In January 2013, widespread Indian media reports claimed a 30-aircraft follow-on purchase had also been confirmed, but a Pilatus representative at Aero India told Flightglobal the reports are false.

Browne also criticised HAL’s developmental HJT-36, referred to generally as the ‘IJT’, or intermediate jet trainer. The project has suffered years of delays, and several well-publicised accidents. Browne says the HJT-36’s powerplant, the Russian-made NPO Saturn AL-55I afterburning turbofan, is of particular concern, with a time before overhaul of only 200h.

Flightglobal’s World Air Forces directory for 2013 states that New Delhi has ordered 16 HJT-36s, which will fit mid-way between a basic trainer and the air force’s BAE Systems Hawk 132 advanced jet trainers, which HAL builds under licence.

Browne’s comments were especially notable, because he made them only 2h after a media briefing by HAL chairman RK Tyagi.

Tyagi said it would be cheaper for New Delhi to create an indigenous basic trainer with the supply chain located mainly in India. He also defended the HJT-36, noting it has conducted 647 test flights, of which 185 took place in 2012. The type also conducted 45 flights in January 2013, including night flights, he adds.

“We are confident that the [HJT-36] can achieve its IOC [initial operating capability] in December this year,” Tyagi says.

During this year’s show, the air force’s first PC-7 MkII appeared in the static park, while HAL displayed a full-sized mock-up of the HTT-40 at its stand.

Shiv Aroor, author of the Livefist defence blog, takes issue with the air force’s decision to display the Pilatus aircraft.

“Why in the world would you display a trainer aircraft that represents – if nothing else – India’s complete inability to build even a basic airplane for its armed forces,” writes Aroor in a blog post. “It occurred to me then that this is probably precisely why the Indian air force has the PC-7 on the flight line. As a mocking jibe, perhaps, at HAL which will unveil a mock-up of its all-but-dead HTT-40 basic trainer concept.”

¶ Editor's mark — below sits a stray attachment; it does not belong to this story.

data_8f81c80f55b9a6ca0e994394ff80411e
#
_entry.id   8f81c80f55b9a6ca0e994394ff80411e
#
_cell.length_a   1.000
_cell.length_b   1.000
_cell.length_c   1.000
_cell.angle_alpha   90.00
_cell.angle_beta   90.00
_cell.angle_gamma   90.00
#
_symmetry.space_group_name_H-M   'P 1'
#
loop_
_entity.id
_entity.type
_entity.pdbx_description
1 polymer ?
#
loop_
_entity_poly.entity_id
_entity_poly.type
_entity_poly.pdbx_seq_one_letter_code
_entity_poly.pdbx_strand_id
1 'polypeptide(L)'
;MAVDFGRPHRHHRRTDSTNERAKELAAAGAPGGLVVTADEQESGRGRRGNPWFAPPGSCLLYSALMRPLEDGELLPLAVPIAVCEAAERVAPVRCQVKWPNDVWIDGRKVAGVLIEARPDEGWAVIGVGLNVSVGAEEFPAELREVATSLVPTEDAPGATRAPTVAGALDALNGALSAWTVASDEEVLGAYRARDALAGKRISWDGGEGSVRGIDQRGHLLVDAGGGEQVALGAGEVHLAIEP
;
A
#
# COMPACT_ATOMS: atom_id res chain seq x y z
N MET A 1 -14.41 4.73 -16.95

Irrespective of the air force’s views toward HAL it is, to a large degree, stuck with the government-owned aircraft maker for decades to come. HAL is the prime contractor for the future fifth-generation fighter aircraft, based on the Sukhoi PAK-FA/T-50 and being co-developed by the companies.

HAL will also produce 108 aircraft under the medium multi-role combat aircraft contract, with Dassault in final negotiations with New Delhi for a total 126-unit order for its Rafale. These are but two of HAL’s numerous air force programmes.

“We have a functional relationship with HAL,” says Browne. “The air force relies on HAL not only for aircraft but also for upgrades and other modifications. This relationship goes back decades to the time HAL was formed.”

India-France giant fighter jet deal stalled: report


NEW DELHI: India’s negotiations with France’s Dassault Aviation on a $12-billion deal for Rafale fighter jets have stalled due to disagreements over the production of the planes in India, a report said Friday.


The defence deal, one of the biggest ever, was to see the manufacture of the first 18 of the jets in France with the remainder to be produced under licence by Hindustan Aeronautics Limited (HAL), a state-run Indian aerospace behemoth.

The Indian Express newspaper, citing anonymous sources in its report, said that Dassault had refused to take responsibility for the 108 jets to be manufactured by HAL, sparking a row with New Delhi.

The French firm reportedly told Indian officials that New Delhi would have to negotiate two contracts, one with Dassault for 18 fighters and the other with HAL for the remaining 108 aircraft.

The defence ministry “completely rejected this suggestion and made it clear to Dassault that it (the French company) will be solely responsible for the sale and delivery of all 126 aircraft,” the newspaper reported, citing sources.

Dassault is thought to have reservations about the ability of HAL, a firm renowned for its inefficiencies, to handle the complex manufacturing and technology transfers which are a crucial part of the deal.

The Rafale beat off stiff competition from six rivals from Russia, the US and Europe last year when India selected the French fighter to replace its ageing fleet.

Its main rival, the Eurofighter made by European group EADS, has remained in India and is still hoping to bag the deal in case Dassault is unable to conclude the negotiations successfully.

A Dassault spokeswoman said she was unable to comment immediately on the report.

The Rafale has carried out bombing missions in Afghanistan, Libya and most recently in Mali, where it is currently flying sorties targeting Islamist militants.

India’s air force chief said in February that the country hopes to sign the deal with Dassault Aviation by the middle of the year.